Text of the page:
Jonathan Overly Editor


cover story

Great smoky mountains national park celebrates alternative fuels

On September 30, 2015, Great Smoky Mountains National Park (GRSM) held two ribbon‐cutting cer‐ emonies to unveil over 10 new pieces of alternative fuel equipment. The events were held at Oconaluftee Visitor Center near Cherokee, North Carolina, and at Sugarlands Visitor Center near Gatlinburg, Tennessee. GRSM has completed the implementation of three new facets of the Park’s Climate Friendly Parks program with funding from a joint U.S. Departments of Interior (DOI) and Energy (DOE) initiative called the “Clean Cities National Park Initiative.” And in this case the new equipment does not just help the Park leave a smaller footprint—it allows the public to join in the effort. In partnership with its two neighboring DOE Clean Cities coalitions—East Tennessee Clean Fuels Coalition and Land‐of‐Sky Clean Vehicles Coalition—GRSM has put new pieces of equipment into use to improve air quality in the Smokies. This equipment includes: 8

• Five gasoline mowers that were converted to run on propane autogas. The new mowers performed so well over the summer that the Park has already purchased two additional propane mowers. • Three new, low‐speed electric vehicles for localized use. These vehicles replaced larger gasoline vehicles and emit no tailpipe pollution in the Park. • Two kinds of electric vehicle (EV) recharging equipment were installed on both sides of the Smokies. Both 220V Level 2 charging and 208V DC Fast Charging (DCFC) equipment are now available to visitors at the Sugarlands and Oconaluftee Visitor Centers. GRSM Superintendant Cassius Cash said during the event, “Putting this equipment in use will help us meet our goal of reducing our greenhouse gas emissions from 2006 levels by 20% by 2020, and you will hear more from us in 2016—the 100th anniversary of the National Park System—on our continued efforts towards this goal.”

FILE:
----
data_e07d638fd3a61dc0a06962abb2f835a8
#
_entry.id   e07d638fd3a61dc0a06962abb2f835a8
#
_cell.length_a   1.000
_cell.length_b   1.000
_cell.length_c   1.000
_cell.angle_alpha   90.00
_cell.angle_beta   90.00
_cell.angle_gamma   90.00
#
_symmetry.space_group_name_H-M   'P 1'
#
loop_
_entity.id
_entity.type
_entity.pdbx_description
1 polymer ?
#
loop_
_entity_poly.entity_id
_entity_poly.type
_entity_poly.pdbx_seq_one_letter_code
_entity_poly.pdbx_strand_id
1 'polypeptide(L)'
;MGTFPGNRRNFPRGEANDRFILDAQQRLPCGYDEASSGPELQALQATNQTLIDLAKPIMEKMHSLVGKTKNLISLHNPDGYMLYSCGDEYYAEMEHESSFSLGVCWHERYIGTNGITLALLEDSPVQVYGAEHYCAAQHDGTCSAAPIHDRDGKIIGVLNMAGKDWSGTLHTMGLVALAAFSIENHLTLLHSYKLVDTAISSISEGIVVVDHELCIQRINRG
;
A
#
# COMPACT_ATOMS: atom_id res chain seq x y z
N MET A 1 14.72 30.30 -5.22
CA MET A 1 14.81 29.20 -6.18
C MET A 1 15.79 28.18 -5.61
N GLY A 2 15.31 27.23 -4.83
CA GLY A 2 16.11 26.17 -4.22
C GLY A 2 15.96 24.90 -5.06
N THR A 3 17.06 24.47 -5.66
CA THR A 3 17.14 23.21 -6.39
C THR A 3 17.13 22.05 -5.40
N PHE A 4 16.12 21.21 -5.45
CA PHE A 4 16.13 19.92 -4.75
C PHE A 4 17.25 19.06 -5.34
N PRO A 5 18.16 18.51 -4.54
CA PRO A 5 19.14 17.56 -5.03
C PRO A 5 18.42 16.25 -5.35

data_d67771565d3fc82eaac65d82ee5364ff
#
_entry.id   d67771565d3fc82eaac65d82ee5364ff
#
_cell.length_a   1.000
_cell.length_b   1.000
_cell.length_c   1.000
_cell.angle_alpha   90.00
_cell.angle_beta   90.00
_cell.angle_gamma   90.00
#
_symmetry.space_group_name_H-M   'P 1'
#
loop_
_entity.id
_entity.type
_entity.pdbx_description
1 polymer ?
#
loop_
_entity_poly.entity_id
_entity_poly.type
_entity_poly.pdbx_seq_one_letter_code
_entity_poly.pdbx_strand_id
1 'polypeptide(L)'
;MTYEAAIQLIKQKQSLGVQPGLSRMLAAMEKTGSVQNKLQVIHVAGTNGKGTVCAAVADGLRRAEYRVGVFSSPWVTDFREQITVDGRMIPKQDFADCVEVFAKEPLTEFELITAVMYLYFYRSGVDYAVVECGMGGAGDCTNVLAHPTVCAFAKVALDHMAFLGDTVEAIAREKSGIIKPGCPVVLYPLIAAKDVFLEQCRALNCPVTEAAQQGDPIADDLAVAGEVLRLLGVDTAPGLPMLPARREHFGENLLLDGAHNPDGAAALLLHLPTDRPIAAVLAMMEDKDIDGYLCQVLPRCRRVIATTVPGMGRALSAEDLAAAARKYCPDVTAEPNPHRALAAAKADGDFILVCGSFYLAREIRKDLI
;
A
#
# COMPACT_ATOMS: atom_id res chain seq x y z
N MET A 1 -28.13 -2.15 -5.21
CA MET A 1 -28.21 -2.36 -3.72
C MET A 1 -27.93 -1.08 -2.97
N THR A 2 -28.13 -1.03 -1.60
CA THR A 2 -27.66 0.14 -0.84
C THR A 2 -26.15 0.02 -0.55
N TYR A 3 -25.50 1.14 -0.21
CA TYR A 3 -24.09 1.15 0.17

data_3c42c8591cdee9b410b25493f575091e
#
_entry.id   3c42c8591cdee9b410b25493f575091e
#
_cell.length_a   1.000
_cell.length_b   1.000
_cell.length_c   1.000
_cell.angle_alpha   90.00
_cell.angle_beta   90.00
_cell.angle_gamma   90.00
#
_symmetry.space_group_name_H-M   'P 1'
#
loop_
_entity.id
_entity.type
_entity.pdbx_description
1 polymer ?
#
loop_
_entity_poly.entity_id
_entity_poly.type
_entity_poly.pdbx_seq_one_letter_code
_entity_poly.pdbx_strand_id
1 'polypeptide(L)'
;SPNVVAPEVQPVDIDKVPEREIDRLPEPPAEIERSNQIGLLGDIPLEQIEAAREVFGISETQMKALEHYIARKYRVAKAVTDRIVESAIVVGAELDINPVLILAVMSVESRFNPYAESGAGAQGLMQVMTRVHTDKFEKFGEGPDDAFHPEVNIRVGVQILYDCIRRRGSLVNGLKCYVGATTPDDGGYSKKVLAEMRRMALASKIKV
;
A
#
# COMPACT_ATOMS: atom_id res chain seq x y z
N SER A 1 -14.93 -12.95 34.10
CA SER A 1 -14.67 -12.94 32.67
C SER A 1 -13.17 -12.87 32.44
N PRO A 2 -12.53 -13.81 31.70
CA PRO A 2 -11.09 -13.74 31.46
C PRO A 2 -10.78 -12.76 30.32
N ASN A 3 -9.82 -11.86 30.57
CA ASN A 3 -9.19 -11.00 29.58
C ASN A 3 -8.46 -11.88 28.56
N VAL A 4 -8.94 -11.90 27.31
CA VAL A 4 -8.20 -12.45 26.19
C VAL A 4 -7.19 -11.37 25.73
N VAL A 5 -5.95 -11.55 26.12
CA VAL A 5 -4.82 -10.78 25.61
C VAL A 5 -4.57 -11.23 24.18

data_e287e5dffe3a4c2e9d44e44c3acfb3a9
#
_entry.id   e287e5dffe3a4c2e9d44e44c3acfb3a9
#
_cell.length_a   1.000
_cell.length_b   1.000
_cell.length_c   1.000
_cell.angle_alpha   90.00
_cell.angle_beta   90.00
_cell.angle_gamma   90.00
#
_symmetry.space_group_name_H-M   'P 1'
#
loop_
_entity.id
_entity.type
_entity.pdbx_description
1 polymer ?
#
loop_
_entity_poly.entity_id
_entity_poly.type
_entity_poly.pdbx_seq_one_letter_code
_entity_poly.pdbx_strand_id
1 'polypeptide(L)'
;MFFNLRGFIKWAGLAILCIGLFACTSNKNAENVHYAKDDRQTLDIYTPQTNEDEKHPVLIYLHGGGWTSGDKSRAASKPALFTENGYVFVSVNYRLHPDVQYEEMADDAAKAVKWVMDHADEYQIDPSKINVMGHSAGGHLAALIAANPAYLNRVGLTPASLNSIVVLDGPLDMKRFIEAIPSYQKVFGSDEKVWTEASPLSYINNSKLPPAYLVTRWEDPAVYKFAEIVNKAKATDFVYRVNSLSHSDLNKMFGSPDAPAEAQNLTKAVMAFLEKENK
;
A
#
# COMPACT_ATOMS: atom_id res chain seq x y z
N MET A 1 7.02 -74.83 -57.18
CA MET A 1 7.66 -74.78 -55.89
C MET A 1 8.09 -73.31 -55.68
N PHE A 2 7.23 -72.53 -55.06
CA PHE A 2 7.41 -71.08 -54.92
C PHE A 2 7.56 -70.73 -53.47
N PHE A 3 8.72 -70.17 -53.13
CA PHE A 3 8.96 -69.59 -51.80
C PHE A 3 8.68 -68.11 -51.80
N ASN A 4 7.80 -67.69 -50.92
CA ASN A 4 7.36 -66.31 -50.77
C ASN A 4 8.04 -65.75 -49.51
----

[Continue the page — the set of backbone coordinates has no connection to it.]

East Tennessee Clean Fuels Director Jonathan Overly noted, “We really enjoy doing anything we can to help the Smokies. We are even more proud of this partnership now that we have enabled Smokies visitors to get in the game by using the EV charging equipment, or even reducing their idling time.” GRSM has also added signage in certain parking areas requesting that visitors not idle their personal vehicles unless necessary. Bill Eaker, Coordinator of Land of Sky Clean Vehicles Coalition said, “Air quality has greatly improved in the park and region due to emission reductions from power plants, industries and motor vehicles. The Park is a clean transportation leader within the National Park Service and is setting a great example for other parks and fleets across the nation. We are thrilled to be a part of this partnership.” The joint DOI/DOE funding is helping multiple national parks across the country advance goals of reducing greenhouse gas emissions from park operations and maintenance vehicles and improving air quality in and around the parks. Opposite page: GRSM staff and partners show off one of their new low-speed electric vehicles (Vantage GreenTrucks) that replaced gasoline-powered vehicles. Above: GRSM Superintendent Cassius Cash addresses a crowd at Sugarlands Visitor Center.